He mentioned that he had learned 60 words from an old Indian that was as dried up as the bear meat given the crew. The native language, he said, was suited well to those who stammered.
Du Ru was happy when he raised crosses, taught the Indian about his religion, and built the first Catholic church in Louisiana at the Bayougoula village. But he mentions a "hundred different miseries at the same time" on much of the Journey. He endured clouds of mosquitoes, pouring rain, terrible thunderstorms, and diet of dry biscuits for days on end, for discomforted as he was, he was surrounded by determined men who knew rather well where they were going.
He put up with irregular Masses, vespers, and sermons, and lost his temper at the boisterous Canadians during services. He could catch up on eating and sleeping when he got back from the miserable trip.
On April 16th, he was glad the worst was over and he was safely back from the journey.
He wrote, "My journal must now end, but I shall add to it notable happenings. " One of these would be a visit to the Colapissa village up the River of Pearls. It would give him great pleasure to convert the Indians to Christianity, and such a short trip it would be to comparison with the one to Natchez.
It was to be the worst trip of all.
Paul du Ru and his party, set out with a light-hearted attitude The wind was in their favor and they made over 7 leagues that day The next day they said Mass at the head of Bay St Louis and started overland by a broken road through the woods. The route they took is hard to determine after 275 years.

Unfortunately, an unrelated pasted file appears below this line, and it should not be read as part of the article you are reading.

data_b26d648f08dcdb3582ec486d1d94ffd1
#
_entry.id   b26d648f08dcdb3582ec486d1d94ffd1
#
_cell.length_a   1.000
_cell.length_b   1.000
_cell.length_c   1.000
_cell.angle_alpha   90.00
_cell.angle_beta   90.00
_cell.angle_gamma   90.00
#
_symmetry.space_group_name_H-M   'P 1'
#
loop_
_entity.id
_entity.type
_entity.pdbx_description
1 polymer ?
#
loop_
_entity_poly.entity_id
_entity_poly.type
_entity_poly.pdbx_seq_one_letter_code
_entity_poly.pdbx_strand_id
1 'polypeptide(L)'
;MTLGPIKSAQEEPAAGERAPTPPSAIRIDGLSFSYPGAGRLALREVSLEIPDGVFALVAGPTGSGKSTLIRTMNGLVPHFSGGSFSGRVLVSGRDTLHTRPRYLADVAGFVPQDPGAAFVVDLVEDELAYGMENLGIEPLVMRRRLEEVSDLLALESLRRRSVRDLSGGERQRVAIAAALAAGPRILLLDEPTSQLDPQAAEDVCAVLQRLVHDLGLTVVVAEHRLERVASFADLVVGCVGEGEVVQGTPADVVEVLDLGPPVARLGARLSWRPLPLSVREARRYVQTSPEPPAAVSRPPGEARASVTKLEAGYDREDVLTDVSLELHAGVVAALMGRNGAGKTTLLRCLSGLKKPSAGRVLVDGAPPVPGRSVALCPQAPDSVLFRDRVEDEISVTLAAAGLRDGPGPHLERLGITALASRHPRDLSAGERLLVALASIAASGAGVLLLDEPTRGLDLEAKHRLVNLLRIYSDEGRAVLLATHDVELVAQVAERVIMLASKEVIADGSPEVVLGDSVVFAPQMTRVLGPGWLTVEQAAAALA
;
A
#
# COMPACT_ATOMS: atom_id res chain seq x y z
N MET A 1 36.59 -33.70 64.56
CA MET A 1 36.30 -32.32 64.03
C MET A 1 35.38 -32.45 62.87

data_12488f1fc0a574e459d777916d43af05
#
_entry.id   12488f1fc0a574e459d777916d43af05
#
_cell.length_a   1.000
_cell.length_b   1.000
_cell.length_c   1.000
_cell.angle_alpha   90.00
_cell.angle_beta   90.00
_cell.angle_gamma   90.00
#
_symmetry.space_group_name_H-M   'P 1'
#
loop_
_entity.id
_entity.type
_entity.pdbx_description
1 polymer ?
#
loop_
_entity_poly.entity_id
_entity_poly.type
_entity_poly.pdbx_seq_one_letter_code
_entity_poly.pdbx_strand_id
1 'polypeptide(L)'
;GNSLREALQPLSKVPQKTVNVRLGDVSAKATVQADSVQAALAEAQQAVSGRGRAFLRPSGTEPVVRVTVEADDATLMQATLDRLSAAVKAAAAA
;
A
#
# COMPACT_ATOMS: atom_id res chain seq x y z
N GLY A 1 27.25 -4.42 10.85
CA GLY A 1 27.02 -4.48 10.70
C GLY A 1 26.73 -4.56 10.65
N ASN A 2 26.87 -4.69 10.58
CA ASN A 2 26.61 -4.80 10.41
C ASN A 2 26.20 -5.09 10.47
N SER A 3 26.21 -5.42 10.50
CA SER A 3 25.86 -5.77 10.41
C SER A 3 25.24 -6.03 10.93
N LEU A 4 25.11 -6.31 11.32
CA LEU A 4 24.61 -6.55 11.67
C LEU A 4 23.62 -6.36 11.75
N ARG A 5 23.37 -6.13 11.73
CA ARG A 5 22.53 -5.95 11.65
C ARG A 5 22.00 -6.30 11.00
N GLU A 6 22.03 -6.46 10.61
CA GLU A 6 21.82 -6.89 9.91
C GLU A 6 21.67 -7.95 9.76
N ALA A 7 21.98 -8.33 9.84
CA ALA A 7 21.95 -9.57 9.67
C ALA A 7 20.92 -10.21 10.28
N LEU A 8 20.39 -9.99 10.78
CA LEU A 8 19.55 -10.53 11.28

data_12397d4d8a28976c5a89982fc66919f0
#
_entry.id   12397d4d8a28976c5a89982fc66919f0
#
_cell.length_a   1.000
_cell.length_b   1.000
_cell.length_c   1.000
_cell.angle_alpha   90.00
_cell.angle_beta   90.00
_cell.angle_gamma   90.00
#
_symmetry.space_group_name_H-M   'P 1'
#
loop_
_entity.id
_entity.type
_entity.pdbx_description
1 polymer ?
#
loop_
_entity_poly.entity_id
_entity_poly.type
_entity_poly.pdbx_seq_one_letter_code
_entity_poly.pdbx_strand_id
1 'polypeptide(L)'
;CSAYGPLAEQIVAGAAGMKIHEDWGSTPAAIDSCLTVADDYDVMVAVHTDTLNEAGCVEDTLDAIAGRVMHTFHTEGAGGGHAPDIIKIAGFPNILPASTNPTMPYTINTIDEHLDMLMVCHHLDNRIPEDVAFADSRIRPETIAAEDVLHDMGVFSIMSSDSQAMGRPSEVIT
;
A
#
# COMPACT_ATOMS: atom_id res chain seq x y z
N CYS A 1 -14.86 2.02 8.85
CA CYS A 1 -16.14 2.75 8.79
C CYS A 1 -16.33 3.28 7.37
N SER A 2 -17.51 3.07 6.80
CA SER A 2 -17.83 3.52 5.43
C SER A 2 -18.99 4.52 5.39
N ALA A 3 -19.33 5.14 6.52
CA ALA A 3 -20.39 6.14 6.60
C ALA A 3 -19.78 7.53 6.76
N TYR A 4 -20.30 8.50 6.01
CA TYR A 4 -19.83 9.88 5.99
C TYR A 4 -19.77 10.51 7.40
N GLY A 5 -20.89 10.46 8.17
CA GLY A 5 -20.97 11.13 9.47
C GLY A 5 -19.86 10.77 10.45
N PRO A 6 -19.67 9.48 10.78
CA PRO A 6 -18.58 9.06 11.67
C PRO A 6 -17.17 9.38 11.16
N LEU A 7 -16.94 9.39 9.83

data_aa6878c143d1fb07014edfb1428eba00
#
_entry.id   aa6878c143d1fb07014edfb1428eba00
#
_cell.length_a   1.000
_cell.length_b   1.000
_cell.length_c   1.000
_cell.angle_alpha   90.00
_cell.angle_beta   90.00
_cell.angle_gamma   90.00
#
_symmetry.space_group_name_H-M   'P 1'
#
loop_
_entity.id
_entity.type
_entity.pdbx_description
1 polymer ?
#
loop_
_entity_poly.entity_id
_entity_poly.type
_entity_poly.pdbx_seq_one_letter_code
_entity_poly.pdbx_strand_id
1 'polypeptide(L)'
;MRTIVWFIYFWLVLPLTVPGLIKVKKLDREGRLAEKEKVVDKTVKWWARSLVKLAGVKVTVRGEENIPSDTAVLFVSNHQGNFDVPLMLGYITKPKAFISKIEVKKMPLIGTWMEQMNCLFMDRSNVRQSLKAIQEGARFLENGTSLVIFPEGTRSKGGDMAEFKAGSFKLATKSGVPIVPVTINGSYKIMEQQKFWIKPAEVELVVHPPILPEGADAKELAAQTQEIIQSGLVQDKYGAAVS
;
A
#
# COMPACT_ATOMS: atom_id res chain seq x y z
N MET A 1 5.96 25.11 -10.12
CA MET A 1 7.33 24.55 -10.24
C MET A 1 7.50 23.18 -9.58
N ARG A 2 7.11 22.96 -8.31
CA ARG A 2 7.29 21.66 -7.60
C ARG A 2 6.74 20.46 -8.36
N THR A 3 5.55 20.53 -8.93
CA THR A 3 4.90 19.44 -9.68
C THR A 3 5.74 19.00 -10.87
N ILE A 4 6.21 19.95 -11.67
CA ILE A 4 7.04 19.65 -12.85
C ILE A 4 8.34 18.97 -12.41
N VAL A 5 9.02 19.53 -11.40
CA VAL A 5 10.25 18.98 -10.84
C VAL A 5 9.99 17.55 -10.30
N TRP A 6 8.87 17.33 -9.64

According to du Ru they came to a river as large as the Marne in about a league and a half from the Bay. Here a man was drowned, but they did not let it dampen their high spirits too much They crossed over the river on logs, then came to marshes and creeks.
"We are well satisfied if the water is not higher than our waists," he wrote cheerfully. Later he added, "I am without shoes this is rather distressing, but there are worst things."
And indeed there were. A storm was on it way and soon there were raindrops pelting their backs. Lightening sent down jagged spears, and the high wind bent down the marsh grass. Thunder rumbled across the land, and hungry mosquitoes descended upon them in swarms They huddled together without fire or shelter or warm food.
At daybreak they left the dismal place and followed their guide through bogs and mud and thorns. They were cheered somewhat when they killed a deer and several buffalo. They roasted most of the meat for immediate consumption and fried the rest. Then they started put again, crossing deep streams on tree trunks. On the 29th they arrived at a small Colapissa settlement.